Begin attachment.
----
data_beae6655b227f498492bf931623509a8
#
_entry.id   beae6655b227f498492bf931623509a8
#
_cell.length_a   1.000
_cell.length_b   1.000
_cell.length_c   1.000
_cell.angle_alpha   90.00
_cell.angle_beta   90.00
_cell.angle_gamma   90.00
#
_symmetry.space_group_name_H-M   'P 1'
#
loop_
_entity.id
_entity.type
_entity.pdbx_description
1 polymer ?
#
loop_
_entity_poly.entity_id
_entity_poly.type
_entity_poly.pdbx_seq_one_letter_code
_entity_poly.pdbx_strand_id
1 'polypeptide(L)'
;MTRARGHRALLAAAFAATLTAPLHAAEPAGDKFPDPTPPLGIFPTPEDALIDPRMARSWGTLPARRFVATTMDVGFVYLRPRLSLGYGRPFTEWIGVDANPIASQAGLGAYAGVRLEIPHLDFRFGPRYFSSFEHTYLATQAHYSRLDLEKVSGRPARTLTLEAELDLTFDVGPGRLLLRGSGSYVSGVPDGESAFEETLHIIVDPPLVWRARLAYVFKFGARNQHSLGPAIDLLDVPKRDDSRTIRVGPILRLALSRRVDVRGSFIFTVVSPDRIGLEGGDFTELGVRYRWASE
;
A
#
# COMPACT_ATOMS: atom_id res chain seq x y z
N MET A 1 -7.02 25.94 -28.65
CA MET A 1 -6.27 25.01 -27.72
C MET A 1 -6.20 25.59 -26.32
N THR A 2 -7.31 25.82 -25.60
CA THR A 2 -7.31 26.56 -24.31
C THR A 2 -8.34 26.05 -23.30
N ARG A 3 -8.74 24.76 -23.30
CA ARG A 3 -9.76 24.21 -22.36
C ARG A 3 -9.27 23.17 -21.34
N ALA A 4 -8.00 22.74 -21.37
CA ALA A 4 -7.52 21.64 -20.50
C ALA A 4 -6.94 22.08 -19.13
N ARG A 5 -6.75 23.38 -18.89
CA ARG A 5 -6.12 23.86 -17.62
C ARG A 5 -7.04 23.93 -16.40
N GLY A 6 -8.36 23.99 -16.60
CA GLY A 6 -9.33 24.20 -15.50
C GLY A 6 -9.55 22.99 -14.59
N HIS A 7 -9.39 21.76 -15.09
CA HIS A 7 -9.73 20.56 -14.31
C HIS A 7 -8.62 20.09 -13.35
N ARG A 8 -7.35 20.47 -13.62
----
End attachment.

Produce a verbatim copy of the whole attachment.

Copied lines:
data_beae6655b227f498492bf931623509a8
#
_entry.id   beae6655b227f498492bf931623509a8
#
_cell.length_a   1.000
_cell.length_b   1.000
_cell.length_c   1.000
_cell.angle_alpha   90.00
_cell.angle_beta   90.00
_cell.angle_gamma   90.00
#
_symmetry.space_group_name_H-M   'P 1'
#
loop_
_entity.id
_entity.type
_entity.pdbx_description
1 polymer ?
#
loop_
_entity_poly.entity_id
_entity_poly.type
_entity_poly.pdbx_seq_one_letter_code
_entity_poly.pdbx_strand_id
1 'polypeptide(L)'
;MTRARGHRALLAAAFAATLTAPLHAAEPAGDKFPDPTPPLGIFPTPEDALIDPRMARSWGTLPARRFVATTMDVGFVYLRPRLSLGYGRPFTEWIGVDANPIASQAGLGAYAGVRLEIPHLDFRFGPRYFSSFEHTYLATQAHYSRLDLEKVSGRPARTLTLEAELDLTFDVGPGRLLLRGSGSYVSGVPDGESAFEETLHIIVDPPLVWRARLAYVFKFGARNQHSLGPAIDLLDVPKRDDSRTIRVGPILRLALSRRVDVRGSFIFTVVSPDRIGLEGGDFTELGVRYRWASE
;
A
#
# COMPACT_ATOMS: atom_id res chain seq x y z
N MET A 1 -7.02 25.94 -28.65
CA MET A 1 -6.27 25.01 -27.72
C MET A 1 -6.20 25.59 -26.32
N THR A 2 -7.31 25.82 -25.60
CA THR A 2 -7.31 26.56 -24.31
C THR A 2 -8.34 26.05 -23.30
N ARG A 3 -8.74 24.76 -23.30
CA ARG A 3 -9.76 24.21 -22.36
C ARG A 3 -9.27 23.17 -21.34
N ALA A 4 -8.00 22.74 -21.37
CA ALA A 4 -7.52 21.64 -20.50
C ALA A 4 -6.94 22.08 -19.13
N ARG A 5 -6.75 23.38 -18.89
CA ARG A 5 -6.12 23.86 -17.62
C ARG A 5 -7.04 23.93 -16.40
N GLY A 6 -8.36 23.99 -16.60
CA GLY A 6 -9.33 24.20 -15.50
C GLY A 6 -9.55 22.99 -14.59
N HIS A 7 -9.39 21.76 -15.09
CA HIS A 7 -9.73 20.56 -14.31
C HIS A 7 -8.62 20.09 -13.35
N ARG A 8 -7.35 20.47 -13.62